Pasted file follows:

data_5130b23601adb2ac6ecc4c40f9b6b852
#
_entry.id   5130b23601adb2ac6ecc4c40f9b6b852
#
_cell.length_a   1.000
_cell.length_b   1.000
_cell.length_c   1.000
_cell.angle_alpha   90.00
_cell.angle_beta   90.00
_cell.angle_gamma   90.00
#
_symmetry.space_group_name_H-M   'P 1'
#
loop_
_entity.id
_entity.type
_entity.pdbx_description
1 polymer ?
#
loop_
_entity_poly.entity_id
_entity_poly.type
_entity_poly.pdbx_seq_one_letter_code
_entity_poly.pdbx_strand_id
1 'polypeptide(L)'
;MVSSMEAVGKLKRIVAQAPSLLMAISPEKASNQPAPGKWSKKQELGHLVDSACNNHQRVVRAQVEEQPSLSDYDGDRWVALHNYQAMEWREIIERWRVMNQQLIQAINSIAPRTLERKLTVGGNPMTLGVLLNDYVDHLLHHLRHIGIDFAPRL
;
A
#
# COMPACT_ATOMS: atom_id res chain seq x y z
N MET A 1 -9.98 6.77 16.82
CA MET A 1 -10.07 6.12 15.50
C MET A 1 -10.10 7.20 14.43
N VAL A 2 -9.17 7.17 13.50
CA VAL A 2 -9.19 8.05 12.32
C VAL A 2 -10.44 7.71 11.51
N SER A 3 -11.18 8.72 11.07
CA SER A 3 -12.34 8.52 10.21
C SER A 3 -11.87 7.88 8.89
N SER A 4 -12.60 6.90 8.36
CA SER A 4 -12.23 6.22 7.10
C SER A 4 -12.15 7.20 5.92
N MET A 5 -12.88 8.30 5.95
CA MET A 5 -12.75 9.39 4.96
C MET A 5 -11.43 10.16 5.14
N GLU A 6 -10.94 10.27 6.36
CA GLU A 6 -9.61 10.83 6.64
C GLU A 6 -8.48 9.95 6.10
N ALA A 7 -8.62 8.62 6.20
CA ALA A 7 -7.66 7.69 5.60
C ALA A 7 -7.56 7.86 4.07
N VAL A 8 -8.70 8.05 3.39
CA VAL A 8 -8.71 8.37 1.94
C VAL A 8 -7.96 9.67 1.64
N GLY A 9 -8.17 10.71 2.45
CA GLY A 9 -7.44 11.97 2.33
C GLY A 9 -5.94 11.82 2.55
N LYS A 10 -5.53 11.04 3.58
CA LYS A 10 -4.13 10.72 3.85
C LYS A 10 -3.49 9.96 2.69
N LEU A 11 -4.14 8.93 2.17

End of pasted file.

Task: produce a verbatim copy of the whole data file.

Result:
data_5130b23601adb2ac6ecc4c40f9b6b852
#
_entry.id   5130b23601adb2ac6ecc4c40f9b6b852
#
_cell.length_a   1.000
_cell.length_b   1.000
_cell.length_c   1.000
_cell.angle_alpha   90.00
_cell.angle_beta   90.00
_cell.angle_gamma   90.00
#
_symmetry.space_group_name_H-M   'P 1'
#
loop_
_entity.id
_entity.type
_entity.pdbx_description
1 polymer ?
#
loop_
_entity_poly.entity_id
_entity_poly.type
_entity_poly.pdbx_seq_one_letter_code
_entity_poly.pdbx_strand_id
1 'polypeptide(L)'
;MVSSMEAVGKLKRIVAQAPSLLMAISPEKASNQPAPGKWSKKQELGHLVDSACNNHQRVVRAQVEEQPSLSDYDGDRWVALHNYQAMEWREIIERWRVMNQQLIQAINSIAPRTLERKLTVGGNPMTLGVLLNDYVDHLLHHLRHIGIDFAPRL
;
A
#
# COMPACT_ATOMS: atom_id res chain seq x y z
N MET A 1 -9.98 6.77 16.82
CA MET A 1 -10.07 6.12 15.50
C MET A 1 -10.10 7.20 14.43
N VAL A 2 -9.17 7.17 13.50
CA VAL A 2 -9.19 8.05 12.32
C VAL A 2 -10.44 7.71 11.51
N SER A 3 -11.18 8.72 11.07
CA SER A 3 -12.34 8.52 10.21
C SER A 3 -11.87 7.88 8.89
N SER A 4 -12.60 6.90 8.36
CA SER A 4 -12.23 6.22 7.10
C SER A 4 -12.15 7.20 5.92
N MET A 5 -12.88 8.30 5.95
CA MET A 5 -12.75 9.39 4.96
C MET A 5 -11.43 10.16 5.14
N GLU A 6 -10.94 10.27 6.36
CA GLU A 6 -9.61 10.83 6.64
C GLU A 6 -8.48 9.95 6.10
N ALA A 7 -8.62 8.62 6.20
CA ALA A 7 -7.66 7.69 5.60
C ALA A 7 -7.56 7.86 4.07
N VAL A 8 -8.70 8.05 3.39
CA VAL A 8 -8.71 8.37 1.94
C VAL A 8 -7.96 9.67 1.64
N GLY A 9 -8.17 10.71 2.45
CA GLY A 9 -7.44 11.97 2.33
C GLY A 9 -5.94 11.82 2.55
N LYS A 10 -5.53 11.04 3.58
CA LYS A 10 -4.13 10.72 3.85
C LYS A 10 -3.49 9.96 2.69
N LEU A 11 -4.14 8.93 2.17